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 Post subject: New Acquisition Grandfather Clock
PostPosted: Sep Fri 24, 2021 4:18 pm 
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Location: S. Dartmouth MA 02748-1225 USA
I subscribe to Freecycle, the clock was posted yesterday afternoon.

Not elegant views, but it was awarded to me...

Some 7' tall will clear my ceilings by 4" :roll:

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I will be pricking it up this afternoon...

The story,

It was built from a kit, with a German movement about 1970, case is walnut. As it stands, running perfectly. The builder was a clock-maker by trade. I do not know, yet, if it chimes, since I see only two chains, not four, I suspect not. My Sessions Tambour is not running, the Westminster, chimes are not pleasant for someone who has occasional insomnia...And yes, Mr, Greed had to ask was there were any clock-makers tooling, no... :(


The Freecycle doner received two tall case clocks from the estate, this one became surplus.

The long story: I became interested in clocks in the late 60's and wanted to build a kit grandfather clock. Had gathered much information from the many companies at that time that were offering kits. FWIK all these kit makers have gone away. I put my dream on the "back burner" so to speak until this morning...

Chas

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 Post subject: Re: New Acquisition Grandfather Clock
PostPosted: Sep Fri 24, 2021 4:27 pm 
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Location: Boston, Massachusetts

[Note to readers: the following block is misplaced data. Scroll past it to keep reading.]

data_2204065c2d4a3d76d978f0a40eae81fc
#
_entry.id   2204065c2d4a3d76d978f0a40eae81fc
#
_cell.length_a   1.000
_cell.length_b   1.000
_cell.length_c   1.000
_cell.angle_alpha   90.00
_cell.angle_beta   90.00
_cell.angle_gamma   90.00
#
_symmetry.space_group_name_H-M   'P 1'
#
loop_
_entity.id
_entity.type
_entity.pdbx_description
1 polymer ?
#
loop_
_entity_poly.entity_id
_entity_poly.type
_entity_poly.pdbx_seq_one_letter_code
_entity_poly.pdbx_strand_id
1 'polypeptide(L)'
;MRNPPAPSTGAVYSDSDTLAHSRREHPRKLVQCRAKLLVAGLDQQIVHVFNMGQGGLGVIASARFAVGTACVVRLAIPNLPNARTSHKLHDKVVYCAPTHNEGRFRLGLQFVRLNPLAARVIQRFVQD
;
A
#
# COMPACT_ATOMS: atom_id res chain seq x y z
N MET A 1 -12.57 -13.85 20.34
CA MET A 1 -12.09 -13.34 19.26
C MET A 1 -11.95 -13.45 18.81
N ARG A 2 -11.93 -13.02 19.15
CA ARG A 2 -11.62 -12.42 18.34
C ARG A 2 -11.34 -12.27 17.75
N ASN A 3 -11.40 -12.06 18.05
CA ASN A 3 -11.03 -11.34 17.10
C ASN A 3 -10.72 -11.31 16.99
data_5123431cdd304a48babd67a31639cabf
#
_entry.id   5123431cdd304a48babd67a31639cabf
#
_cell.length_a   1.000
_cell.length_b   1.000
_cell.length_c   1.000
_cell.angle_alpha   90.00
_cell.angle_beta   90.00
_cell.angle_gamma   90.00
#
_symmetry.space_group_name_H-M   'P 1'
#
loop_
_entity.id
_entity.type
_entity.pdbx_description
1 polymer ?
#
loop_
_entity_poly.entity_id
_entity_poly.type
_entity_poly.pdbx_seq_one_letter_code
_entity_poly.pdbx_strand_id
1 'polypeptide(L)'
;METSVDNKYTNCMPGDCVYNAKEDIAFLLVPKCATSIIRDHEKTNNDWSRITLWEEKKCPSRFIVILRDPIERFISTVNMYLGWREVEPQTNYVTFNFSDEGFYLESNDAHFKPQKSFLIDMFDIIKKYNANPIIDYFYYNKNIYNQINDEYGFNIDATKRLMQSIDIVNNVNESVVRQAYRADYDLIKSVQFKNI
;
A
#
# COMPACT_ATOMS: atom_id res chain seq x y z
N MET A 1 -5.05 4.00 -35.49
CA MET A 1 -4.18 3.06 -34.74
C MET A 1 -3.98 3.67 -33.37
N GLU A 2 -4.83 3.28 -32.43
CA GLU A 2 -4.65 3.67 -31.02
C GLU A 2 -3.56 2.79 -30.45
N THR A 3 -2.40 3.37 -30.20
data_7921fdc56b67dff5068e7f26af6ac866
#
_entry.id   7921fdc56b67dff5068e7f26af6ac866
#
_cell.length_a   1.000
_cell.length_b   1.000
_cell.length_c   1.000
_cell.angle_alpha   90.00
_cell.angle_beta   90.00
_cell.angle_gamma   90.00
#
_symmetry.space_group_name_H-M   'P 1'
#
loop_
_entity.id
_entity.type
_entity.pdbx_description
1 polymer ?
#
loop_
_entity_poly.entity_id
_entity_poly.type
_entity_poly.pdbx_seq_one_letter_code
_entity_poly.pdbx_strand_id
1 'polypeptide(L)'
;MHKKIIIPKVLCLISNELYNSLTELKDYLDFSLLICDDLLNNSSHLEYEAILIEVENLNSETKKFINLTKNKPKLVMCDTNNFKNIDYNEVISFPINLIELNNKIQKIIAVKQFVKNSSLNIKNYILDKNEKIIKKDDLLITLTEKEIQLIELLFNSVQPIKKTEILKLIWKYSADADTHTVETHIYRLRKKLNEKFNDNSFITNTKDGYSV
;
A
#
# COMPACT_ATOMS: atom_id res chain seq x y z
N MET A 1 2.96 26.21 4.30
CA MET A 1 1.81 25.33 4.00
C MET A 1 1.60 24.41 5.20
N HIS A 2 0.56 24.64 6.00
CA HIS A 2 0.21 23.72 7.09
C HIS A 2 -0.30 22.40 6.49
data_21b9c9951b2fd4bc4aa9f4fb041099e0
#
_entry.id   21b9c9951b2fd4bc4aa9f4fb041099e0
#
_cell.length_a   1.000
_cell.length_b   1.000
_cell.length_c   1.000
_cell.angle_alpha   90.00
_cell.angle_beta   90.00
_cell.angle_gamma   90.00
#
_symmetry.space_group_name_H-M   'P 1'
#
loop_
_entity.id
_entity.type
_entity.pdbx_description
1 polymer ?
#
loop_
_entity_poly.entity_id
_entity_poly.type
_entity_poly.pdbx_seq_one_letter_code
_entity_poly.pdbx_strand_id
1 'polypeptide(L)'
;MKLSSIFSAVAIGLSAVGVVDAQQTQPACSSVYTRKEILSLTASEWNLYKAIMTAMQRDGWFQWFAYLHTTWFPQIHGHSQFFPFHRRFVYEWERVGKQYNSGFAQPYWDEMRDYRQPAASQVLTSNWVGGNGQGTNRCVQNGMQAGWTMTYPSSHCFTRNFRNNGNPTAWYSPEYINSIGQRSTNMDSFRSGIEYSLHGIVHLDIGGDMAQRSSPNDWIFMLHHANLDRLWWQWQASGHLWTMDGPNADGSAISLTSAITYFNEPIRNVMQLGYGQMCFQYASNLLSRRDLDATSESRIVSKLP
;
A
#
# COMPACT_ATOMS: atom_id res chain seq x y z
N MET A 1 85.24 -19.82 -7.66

Mason Sullivan was my favorite, always had high quality stuff

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 Post subject: Re: New Acquisition Grandfather Clock
PostPosted: Sep Fri 24, 2021 4:57 pm 
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Location: Ann Arbor, MI
If it is anything like mine, you have to take the pendulum off before transporting it to avoid breaking the suspension spring.
Also wind it enough so that you can get at both ends of each chain. Use some string or anything handy to fasten both ends of each chain together as close to the movement as you can. This is to keep the chains from coming off of the pulleys. And remove the weights. While doing that, note if some weights are heavier than others.

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 Post subject: Re: New Acquisition Grandfather Clock
PostPosted: Sep Fri 24, 2021 5:11 pm 
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Location: S. Dartmouth MA 02748-1225 USA
Yes, I am aware of the pendulum as well as the weights... Thanks.

I called my financial manager for any further advice. His hobby is clocks. He is taking the afternoon off and has volunteered his truck and expertise to help move it. I have to be at his home at 1:30...